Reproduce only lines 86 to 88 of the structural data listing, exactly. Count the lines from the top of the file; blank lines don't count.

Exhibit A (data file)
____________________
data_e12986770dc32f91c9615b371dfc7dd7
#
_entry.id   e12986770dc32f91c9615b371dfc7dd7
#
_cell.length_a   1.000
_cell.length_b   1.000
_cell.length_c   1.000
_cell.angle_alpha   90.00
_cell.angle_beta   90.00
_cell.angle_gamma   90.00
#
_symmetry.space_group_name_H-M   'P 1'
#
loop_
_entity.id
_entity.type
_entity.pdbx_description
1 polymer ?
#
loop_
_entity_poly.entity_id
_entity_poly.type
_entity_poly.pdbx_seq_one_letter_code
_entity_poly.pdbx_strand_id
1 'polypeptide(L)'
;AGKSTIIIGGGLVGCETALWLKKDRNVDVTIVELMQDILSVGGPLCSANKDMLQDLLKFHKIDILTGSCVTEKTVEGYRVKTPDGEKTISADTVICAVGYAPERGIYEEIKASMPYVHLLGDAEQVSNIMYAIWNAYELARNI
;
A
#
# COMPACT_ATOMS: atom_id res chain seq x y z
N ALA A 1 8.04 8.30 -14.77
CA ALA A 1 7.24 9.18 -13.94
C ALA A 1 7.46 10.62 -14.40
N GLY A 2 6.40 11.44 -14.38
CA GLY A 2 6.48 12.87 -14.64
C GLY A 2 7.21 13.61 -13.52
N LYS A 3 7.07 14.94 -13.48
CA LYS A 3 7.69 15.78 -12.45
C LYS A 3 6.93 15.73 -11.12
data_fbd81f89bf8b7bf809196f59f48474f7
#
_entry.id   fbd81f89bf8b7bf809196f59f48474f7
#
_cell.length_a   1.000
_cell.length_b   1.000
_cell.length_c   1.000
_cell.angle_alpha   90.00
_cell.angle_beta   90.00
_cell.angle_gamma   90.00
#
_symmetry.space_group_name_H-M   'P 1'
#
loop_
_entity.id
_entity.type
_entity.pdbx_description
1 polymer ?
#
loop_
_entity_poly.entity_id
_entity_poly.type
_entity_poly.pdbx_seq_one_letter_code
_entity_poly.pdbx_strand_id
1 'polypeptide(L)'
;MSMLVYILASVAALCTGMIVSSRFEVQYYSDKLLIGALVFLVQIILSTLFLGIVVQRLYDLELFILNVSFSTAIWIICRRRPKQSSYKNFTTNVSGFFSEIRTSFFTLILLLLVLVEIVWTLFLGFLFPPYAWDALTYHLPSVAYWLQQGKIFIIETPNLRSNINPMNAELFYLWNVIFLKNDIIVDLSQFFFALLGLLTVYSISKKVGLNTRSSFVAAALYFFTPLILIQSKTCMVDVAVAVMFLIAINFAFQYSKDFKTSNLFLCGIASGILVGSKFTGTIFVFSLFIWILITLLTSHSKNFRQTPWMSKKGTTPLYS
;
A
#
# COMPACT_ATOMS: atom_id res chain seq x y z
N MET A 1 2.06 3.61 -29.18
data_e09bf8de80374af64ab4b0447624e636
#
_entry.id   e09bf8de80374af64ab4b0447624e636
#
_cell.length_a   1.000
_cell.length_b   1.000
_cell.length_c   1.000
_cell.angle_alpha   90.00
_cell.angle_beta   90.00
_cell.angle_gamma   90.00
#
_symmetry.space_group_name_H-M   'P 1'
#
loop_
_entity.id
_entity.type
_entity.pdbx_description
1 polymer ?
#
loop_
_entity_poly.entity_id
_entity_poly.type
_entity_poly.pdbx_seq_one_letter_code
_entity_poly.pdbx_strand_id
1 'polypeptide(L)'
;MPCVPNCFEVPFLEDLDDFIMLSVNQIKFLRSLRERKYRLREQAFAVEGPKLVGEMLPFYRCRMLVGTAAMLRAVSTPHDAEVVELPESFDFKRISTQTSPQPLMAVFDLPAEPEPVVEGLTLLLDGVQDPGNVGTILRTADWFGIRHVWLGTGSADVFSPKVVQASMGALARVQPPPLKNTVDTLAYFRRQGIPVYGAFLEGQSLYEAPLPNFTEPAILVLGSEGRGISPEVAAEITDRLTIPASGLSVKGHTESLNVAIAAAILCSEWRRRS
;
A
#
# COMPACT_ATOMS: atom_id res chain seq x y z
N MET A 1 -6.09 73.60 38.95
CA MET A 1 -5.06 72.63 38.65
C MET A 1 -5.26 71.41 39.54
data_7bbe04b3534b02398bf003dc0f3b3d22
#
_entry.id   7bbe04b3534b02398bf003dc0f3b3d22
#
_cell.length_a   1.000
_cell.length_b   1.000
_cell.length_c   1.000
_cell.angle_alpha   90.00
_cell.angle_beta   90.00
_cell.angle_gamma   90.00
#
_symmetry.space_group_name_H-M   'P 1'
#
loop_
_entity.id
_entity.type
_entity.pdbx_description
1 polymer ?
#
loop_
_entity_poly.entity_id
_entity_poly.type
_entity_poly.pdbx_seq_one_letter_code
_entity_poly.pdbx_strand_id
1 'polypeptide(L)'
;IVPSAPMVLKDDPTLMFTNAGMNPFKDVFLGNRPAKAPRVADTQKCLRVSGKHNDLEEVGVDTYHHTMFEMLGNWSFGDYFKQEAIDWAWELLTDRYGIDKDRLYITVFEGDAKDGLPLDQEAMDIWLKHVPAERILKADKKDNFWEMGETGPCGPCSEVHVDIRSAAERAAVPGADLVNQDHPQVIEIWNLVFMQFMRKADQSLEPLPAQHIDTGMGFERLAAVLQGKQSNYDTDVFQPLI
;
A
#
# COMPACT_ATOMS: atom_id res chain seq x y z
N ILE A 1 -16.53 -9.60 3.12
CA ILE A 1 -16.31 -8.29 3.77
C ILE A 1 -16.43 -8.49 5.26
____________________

_entity.type
_entity.pdbx_description
1 polymer ?